I like the idea of the glitter bottle - i'm going to have to look into that - sounds like a winner!
    Best answer.
  10. by   JenTheSchoolRN
    Quote from Flare
    The problem with offering them the ambulance is that these dramatics want that level of show over nothing. They truly think that an afternoon spent in an ER and pulling parents away from their jobs is a worthwhile venture for their hypocondriasis. The trouble is though that their symptoms are real to them. So while on one hand I want to shuffle my little malingerers out the door with a pat on the shoulder and wish them a good day, i know that sometimes I just have to suck it up and let them stew for a few minutes or they will be right back, doubled over, tears streaming down the face.
    Things that have helped calm them:
    setting a timer - x minutes of rest. a concrete number that lets them know that they ARE going back but that they are getting a break
    breathing exercises - google has a thing that will come right up if you type it in the search bar. works well too with the littles if you use a pinwheel.
    peppermints
    saltines - naturally
    I may call a parent for to give a pep talk - but i use this as an absolute last resort - as all too often the student ends up crying their way into getting picked up and it perpetuates into a cycle that the parent doesn't know how to break / say no to. I hate seeing the student dig themselves into that hole.

    I like the idea of the glitter bottle - i'm going to have to look into that - sounds like a winner!
    YES and YES and YES.

    You say "I can call an ambulance" and their face will light UP! I am serious. They think the attention of an ambulance is great. I learned that quickly and changed my ways. Now I limit options and set time limits and do not budge. It acknowledges I am listening and know they need a break, but that break will not last forever.

    I have also checked a temp, for example, showed student it was normal and said firmly "I know you are safe to return to class." I like the word safe as it seems to also acknowledge that I know student needs comfort but that comfort can be achieved quickly. I do allow a parent check-in if absolutely needed, but I will tell student that I will be telling parent that they are healthy enough to remain in school and that the agreed plan is for student to have a 3 minute or less check in before I let them return to class.

    Of course, parents need to be on board, but usually I have found they are and appreciate my cooperation. I have also called a parent to check-in after I have gotten student to return to class to update them on their day and help prep them when student arrives home. Sometimes the parent will also be very grateful for the fact that I acknowledge it is hard on their end as well. It really can take a village .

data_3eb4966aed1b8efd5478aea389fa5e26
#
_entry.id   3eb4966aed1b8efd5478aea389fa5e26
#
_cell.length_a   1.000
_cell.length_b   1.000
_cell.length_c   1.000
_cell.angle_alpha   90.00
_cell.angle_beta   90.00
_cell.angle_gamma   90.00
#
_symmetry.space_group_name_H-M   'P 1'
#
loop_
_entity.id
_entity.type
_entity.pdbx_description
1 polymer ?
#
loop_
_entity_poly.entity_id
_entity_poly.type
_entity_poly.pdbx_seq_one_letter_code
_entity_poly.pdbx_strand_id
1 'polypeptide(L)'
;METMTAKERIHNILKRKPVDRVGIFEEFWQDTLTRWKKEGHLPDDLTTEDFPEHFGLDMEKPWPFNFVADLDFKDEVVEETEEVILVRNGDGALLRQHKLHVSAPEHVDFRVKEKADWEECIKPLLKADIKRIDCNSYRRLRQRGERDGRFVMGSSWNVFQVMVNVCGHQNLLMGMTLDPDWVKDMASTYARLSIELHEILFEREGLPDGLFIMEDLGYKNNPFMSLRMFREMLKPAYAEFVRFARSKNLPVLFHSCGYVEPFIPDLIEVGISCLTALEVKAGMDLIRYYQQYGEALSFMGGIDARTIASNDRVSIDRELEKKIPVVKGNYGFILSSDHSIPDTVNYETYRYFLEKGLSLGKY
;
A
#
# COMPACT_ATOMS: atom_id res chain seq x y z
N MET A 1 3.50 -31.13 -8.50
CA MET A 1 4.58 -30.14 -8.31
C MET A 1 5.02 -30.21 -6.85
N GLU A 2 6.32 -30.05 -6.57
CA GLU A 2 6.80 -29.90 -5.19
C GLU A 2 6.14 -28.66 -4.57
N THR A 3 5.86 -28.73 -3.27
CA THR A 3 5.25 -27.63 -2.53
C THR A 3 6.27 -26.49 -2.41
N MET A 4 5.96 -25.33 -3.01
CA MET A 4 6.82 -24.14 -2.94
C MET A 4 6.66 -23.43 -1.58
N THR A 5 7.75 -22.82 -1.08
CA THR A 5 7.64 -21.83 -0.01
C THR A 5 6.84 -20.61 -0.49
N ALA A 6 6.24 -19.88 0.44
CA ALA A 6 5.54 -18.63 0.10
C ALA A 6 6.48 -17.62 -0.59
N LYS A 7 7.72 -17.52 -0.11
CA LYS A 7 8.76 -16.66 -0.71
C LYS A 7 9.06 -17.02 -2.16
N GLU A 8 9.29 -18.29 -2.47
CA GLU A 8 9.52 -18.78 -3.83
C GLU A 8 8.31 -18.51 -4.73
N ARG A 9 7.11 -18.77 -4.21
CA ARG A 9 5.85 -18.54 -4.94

11. by   Farawyn
    Quote from JenTheSchoolRN
    YES and YES and YES.

    You say "I can call an ambulance" and their face will light UP! I am serious. They think the attention of an ambulance is great. I learned that quickly and changed my ways. Now I limit options and set time limits and do not budge. It acknowledges I am listening and know they need a break, but that break will not last forever.

    I have also checked a temp, for example, showed student it was normal and said firmly "I know you are safe to return to class." I like the word safe as it seems to also acknowledge that I know student needs comfort but that comfort can be achieved quickly. I do allow a parent check-in if absolutely needed, but I will tell student that I will be telling parent that they are healthy enough to remain in school and that the agreed plan is for student to have a 3 minute or less check in before I let them return to class.

    Of course, parents need to be on board, but usually I have found they are and appreciate my cooperation. I have also called a parent to check-in after I have gotten student to return to class to update them on their day and help prep them when student arrives home. Sometimes the parent will also be very grateful for the fact that I acknowledge it is hard on their end as well. It really can take a village .